SACRAMENTO – The California Department of Public Health (CDPH) is urging all Californians to protect themselves from mosquito bites during West Nile virus season, which extends from now through early fall.
“West Nile virus activity in the state is increasing, so it is important to take every possible precaution to protect against mosquito bites,” state Public Health Officer and CDPH Director Dr. Karen Smith said in a prepared statement.
According to the Atlanta-based Centers for Disease Control and Prevention, As of June 25, 2019, a total of 17 states have reported West Nile virus infectaons in people, birds, or mosquitoes in 2019. Overall, ten cases of West Nile virus disease in people have been reported to CDC. Of these, six (60%) were classified as neuroinvasive disease (such as meningitis or encephalitis) and four (40%) were classified as non-neuroinvasive disease.
West Nile virus spreads to humans and animals through the bite of an infected mosquito. Late-spring rains have contributed to standing water, which serves as a breeding source for mosquitoes that can spread Weste Nile virus. Hot temperatures also contribute to increasing numbers of breeding mosquitoes and an increased risk of virus transmission to humans.
Currently, West Nile Virus activity is within expected levels and is similar to activity at this time last year. The risk of disease due to West Nile virus increases as the summer progresses, and declines in early fall as the weather cools.
In 2018, there were 217 reported cases in California, including 11 deaths. Since West Nile was first introduced into California in 2003, there have been more than 6,000 human cases and 303 West Nile-related deaths across the state.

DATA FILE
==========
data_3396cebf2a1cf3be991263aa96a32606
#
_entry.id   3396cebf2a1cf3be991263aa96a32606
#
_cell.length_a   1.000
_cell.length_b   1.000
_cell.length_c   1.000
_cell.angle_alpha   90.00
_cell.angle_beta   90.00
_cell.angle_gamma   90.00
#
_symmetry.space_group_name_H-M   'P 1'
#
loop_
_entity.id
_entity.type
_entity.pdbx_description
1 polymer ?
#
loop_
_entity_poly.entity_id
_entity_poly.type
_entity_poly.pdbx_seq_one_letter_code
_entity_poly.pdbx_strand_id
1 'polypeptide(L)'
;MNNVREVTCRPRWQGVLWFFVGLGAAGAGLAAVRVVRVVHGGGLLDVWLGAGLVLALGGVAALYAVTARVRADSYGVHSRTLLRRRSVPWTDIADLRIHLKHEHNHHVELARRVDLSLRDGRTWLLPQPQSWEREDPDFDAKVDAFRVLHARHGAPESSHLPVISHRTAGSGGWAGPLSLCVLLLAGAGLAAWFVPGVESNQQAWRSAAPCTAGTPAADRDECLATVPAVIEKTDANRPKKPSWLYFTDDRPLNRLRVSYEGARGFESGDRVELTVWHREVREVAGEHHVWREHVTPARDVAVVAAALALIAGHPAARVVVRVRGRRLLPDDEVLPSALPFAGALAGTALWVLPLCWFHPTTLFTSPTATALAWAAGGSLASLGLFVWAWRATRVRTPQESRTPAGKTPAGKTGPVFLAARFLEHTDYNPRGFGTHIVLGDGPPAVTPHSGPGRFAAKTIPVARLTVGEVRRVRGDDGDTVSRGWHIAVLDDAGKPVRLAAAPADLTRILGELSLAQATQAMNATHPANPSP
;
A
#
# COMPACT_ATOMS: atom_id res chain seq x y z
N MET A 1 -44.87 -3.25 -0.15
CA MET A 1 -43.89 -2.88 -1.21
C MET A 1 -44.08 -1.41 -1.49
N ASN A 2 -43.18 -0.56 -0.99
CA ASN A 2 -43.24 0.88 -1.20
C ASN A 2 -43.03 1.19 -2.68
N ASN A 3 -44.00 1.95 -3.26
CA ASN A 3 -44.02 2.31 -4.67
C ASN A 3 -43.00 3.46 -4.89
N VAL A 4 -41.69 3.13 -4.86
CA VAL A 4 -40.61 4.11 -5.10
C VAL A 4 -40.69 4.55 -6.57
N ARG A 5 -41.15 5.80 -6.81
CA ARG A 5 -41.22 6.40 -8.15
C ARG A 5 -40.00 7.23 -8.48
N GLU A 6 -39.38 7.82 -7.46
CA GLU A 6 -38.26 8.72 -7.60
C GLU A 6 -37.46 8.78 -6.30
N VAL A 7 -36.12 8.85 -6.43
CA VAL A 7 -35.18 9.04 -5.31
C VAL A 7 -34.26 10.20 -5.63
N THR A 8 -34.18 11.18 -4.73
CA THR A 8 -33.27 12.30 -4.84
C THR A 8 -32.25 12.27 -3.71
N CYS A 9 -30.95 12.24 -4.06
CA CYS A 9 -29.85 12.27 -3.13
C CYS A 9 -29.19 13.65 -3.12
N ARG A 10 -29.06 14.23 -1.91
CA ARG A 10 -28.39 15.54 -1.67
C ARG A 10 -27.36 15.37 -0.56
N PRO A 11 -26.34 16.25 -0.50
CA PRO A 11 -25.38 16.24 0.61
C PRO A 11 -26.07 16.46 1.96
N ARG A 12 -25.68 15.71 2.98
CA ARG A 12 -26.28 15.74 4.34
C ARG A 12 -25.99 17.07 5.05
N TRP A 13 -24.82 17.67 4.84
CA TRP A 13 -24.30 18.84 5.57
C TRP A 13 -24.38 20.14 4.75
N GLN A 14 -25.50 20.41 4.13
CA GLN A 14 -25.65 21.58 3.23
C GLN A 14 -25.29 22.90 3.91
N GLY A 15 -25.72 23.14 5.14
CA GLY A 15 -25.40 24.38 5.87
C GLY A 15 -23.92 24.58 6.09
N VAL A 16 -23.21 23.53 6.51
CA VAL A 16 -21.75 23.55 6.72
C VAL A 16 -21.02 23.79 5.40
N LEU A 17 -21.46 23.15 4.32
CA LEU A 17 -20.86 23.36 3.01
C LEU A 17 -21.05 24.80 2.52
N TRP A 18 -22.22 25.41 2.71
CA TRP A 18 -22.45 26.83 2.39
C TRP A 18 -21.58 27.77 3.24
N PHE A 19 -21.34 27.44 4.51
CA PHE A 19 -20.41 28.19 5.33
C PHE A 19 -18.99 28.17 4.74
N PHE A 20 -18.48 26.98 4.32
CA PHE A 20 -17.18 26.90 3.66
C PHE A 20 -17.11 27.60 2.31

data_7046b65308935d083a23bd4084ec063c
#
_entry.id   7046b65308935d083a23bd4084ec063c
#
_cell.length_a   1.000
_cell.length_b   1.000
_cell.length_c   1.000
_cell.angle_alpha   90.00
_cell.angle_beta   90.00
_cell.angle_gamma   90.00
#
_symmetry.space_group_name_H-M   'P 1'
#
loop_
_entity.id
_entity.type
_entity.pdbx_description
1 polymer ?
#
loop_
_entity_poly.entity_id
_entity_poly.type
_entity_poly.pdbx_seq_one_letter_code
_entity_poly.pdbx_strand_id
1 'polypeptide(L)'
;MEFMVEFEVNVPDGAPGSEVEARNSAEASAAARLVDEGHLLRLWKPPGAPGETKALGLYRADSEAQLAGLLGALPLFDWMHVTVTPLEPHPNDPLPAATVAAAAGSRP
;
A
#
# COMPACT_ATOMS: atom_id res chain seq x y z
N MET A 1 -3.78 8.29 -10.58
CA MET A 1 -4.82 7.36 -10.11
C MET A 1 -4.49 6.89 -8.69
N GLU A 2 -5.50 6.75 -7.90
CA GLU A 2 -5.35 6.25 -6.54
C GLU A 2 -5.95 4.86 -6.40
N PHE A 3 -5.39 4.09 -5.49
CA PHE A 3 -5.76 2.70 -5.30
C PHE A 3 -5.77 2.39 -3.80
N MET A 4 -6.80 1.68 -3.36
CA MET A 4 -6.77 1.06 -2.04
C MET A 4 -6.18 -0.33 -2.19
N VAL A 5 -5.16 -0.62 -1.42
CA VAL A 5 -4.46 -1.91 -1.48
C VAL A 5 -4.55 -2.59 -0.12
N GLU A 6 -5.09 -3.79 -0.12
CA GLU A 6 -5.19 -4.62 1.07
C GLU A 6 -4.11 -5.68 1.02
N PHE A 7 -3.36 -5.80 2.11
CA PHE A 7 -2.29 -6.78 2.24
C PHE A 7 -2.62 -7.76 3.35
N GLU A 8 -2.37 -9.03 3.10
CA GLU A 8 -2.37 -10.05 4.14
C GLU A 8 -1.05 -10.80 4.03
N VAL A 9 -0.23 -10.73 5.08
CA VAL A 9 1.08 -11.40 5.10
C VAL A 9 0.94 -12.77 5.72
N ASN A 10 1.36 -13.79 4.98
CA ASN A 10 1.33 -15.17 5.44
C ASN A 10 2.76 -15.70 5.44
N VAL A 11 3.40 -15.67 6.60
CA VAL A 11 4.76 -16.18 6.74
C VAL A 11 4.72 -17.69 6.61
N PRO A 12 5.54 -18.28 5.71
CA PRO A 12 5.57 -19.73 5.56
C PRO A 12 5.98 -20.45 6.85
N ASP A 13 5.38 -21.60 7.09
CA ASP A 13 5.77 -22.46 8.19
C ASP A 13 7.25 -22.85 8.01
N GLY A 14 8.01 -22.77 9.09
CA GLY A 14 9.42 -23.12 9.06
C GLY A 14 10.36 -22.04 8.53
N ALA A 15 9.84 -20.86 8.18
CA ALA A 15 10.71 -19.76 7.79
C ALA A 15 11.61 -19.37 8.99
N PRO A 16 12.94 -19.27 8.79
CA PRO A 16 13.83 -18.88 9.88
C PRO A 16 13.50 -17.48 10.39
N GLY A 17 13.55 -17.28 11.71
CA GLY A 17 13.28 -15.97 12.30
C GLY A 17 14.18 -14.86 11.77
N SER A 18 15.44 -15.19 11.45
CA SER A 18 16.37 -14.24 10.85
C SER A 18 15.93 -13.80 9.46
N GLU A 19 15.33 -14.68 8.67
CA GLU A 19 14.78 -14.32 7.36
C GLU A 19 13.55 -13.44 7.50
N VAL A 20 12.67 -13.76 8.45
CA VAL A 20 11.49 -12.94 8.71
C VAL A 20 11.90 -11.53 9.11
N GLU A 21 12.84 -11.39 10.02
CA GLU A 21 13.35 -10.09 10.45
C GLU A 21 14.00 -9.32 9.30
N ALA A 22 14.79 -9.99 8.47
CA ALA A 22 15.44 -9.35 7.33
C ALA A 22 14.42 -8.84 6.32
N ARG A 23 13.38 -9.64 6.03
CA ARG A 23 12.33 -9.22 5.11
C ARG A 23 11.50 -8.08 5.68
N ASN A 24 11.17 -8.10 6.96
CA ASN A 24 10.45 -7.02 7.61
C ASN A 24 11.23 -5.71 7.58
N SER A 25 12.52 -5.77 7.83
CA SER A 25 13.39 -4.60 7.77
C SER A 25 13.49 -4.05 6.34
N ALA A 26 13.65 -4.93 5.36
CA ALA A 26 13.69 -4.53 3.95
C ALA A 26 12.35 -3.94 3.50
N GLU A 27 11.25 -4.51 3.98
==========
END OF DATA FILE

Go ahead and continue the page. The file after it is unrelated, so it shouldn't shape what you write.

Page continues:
West Nile virus is influenced by many factors, including climate, the number and types of birds and mosquitoes in an area, and the level of West Nile immunity in birds. For most people, the risk of developing serious illness is low. However, some individuals – less than one percent – can develop serious neurologic illnesses such as encephalitis or meningitis. People 50 years of age and older, and individuals with diabetes or hypertension, have a higher chance of getting sick and are more likely to develop complications from West Nile infection.
CDPH recommends that people protect against mosquito bites and West Nile by practicing the “Three Ds.”
- DEET – Apply U.S. Environmental Protection Agency (EPA)-registered insect repellent containing DEET, picaridin, oil of lemon eucalyptus, or IR3535 according to label instructions. EPA-registered repellents are recommended for use because they have been tested for safety and efficacy in preventing mosquito bites. Insect repellents should not be used on children under two months of age. For more information, visit CDPH’s insect repellent toolkit.
- DAWN AND DUSK – Mosquitoes that transmit West Nile virus usually bite in the early morning and evening, so it is important to wear proper clothing and repellent if outside during these times. Make sure that your doors and windows have tight-fitting screens to keep out mosquitoes. Repair or replace screens that have tears or holes.
- DRAIN – Mosquitoes lay their eggs on standing water. Eliminate all sources of standing water on your property by emptying flower pots, old car tires, buckets, and other containers. If you know of a swimming pool that is not being properly maintained, please contact your local mosquito and vector control agency.
California’s West Nile virus website includes the latest information on activity in the state. Californians are encouraged to report dead birds on the website or by calling toll-free 1-877-WNV-BIRD (968-2473).
- West Nile Test: Shutterstock